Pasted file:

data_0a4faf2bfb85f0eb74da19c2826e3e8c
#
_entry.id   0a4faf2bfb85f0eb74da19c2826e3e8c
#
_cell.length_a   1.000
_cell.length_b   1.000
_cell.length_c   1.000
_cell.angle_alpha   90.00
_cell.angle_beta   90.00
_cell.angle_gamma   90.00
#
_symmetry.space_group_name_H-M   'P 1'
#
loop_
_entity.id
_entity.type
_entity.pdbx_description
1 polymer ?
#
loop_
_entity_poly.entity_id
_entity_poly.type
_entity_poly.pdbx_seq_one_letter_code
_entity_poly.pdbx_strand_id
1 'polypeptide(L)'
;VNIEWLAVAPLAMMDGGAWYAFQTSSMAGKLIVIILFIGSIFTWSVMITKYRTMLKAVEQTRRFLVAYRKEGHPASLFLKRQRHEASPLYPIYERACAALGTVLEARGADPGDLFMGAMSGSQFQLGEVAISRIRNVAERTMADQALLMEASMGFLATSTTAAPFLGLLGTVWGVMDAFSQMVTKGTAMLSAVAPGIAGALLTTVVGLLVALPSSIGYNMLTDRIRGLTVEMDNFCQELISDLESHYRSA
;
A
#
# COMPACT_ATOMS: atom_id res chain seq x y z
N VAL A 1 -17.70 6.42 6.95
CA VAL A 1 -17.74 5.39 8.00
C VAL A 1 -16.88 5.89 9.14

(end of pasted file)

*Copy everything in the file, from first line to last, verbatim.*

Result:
data_0a4faf2bfb85f0eb74da19c2826e3e8c
#
_entry.id   0a4faf2bfb85f0eb74da19c2826e3e8c
#
_cell.length_a   1.000
_cell.length_b   1.000
_cell.length_c   1.000
_cell.angle_alpha   90.00
_cell.angle_beta   90.00
_cell.angle_gamma   90.00
#
_symmetry.space_group_name_H-M   'P 1'
#
loop_
_entity.id
_entity.type
_entity.pdbx_description
1 polymer ?
#
loop_
_entity_poly.entity_id
_entity_poly.type
_entity_poly.pdbx_seq_one_letter_code
_entity_poly.pdbx_strand_id
1 'polypeptide(L)'
;VNIEWLAVAPLAMMDGGAWYAFQTSSMAGKLIVIILFIGSIFTWSVMITKYRTMLKAVEQTRRFLVAYRKEGHPASLFLKRQRHEASPLYPIYERACAALGTVLEARGADPGDLFMGAMSGSQFQLGEVAISRIRNVAERTMADQALLMEASMGFLATSTTAAPFLGLLGTVWGVMDAFSQMVTKGTAMLSAVAPGIAGALLTTVVGLLVALPSSIGYNMLTDRIRGLTVEMDNFCQELISDLESHYRSA
;
A
#
# COMPACT_ATOMS: atom_id res chain seq x y z
N VAL A 1 -17.70 6.42 6.95
CA VAL A 1 -17.74 5.39 8.00
C VAL A 1 -16.88 5.89 9.14